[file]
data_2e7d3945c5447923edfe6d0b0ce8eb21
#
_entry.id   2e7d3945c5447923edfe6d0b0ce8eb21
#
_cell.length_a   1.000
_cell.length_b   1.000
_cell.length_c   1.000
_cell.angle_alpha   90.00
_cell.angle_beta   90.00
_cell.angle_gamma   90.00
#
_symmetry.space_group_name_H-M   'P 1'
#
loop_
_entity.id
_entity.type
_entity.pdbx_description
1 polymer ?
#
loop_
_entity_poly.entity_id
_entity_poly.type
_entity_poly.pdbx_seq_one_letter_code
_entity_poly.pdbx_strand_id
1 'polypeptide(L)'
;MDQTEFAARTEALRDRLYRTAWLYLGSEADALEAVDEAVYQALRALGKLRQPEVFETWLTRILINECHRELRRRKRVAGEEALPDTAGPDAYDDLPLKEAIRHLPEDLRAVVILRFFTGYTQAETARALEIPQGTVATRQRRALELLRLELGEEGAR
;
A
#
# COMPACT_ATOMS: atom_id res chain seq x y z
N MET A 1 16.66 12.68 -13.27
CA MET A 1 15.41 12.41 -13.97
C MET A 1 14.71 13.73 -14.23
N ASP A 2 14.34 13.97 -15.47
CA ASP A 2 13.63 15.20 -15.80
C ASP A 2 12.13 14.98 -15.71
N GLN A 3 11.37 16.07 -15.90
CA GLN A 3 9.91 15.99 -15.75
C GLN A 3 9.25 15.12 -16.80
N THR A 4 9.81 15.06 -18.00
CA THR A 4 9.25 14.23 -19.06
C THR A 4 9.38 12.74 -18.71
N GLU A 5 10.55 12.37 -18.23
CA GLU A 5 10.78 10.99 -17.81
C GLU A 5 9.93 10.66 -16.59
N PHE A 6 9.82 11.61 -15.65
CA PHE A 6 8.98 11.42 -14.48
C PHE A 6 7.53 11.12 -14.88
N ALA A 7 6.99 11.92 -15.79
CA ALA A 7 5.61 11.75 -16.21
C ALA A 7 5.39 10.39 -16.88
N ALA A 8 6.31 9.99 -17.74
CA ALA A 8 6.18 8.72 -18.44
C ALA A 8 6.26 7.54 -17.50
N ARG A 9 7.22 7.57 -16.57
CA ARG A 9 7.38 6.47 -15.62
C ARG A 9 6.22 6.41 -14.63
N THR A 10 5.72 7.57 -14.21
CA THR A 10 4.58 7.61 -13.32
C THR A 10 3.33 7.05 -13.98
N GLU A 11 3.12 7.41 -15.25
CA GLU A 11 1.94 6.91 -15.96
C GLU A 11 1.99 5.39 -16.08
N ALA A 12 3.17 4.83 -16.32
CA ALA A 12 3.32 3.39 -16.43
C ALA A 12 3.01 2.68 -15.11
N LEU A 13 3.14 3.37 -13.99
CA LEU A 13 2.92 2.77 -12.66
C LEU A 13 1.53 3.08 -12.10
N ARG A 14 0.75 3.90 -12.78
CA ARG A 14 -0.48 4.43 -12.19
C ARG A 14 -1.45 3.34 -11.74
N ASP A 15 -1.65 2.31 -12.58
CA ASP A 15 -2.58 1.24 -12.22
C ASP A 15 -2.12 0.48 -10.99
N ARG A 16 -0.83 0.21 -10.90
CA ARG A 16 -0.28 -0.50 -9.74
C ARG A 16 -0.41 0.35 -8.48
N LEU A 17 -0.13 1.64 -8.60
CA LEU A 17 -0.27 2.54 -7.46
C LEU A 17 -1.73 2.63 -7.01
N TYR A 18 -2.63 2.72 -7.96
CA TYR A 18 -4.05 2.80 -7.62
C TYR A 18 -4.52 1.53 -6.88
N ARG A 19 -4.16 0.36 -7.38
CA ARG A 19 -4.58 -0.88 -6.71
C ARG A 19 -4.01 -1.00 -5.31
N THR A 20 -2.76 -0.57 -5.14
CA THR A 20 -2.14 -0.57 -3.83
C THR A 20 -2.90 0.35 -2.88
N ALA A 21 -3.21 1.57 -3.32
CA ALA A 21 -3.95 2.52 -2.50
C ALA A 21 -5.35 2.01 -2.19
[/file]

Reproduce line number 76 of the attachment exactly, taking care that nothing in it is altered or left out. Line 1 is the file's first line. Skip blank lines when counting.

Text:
N ARG A 16 -0.83 0.21 -10.90